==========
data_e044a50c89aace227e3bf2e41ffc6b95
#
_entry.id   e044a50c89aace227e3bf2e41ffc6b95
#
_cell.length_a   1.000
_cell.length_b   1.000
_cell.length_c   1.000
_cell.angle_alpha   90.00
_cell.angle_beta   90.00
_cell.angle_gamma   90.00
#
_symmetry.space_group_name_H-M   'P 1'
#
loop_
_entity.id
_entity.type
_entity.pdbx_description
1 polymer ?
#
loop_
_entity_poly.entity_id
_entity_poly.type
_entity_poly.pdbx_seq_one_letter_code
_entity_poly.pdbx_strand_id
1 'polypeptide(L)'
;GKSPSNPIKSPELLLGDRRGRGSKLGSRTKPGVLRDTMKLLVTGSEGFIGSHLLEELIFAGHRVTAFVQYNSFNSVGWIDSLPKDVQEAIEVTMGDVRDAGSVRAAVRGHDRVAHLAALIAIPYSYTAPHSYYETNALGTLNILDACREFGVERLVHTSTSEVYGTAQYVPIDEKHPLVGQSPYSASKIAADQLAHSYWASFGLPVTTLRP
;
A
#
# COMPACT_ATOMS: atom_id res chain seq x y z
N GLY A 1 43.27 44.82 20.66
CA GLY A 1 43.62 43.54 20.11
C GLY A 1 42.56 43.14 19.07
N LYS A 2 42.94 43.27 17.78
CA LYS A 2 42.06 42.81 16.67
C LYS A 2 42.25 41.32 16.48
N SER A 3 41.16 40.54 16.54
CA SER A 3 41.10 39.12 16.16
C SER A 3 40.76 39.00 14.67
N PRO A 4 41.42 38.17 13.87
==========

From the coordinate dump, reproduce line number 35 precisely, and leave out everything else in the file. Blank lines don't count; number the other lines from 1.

CA LYS A 2 42.06 42.81 16.67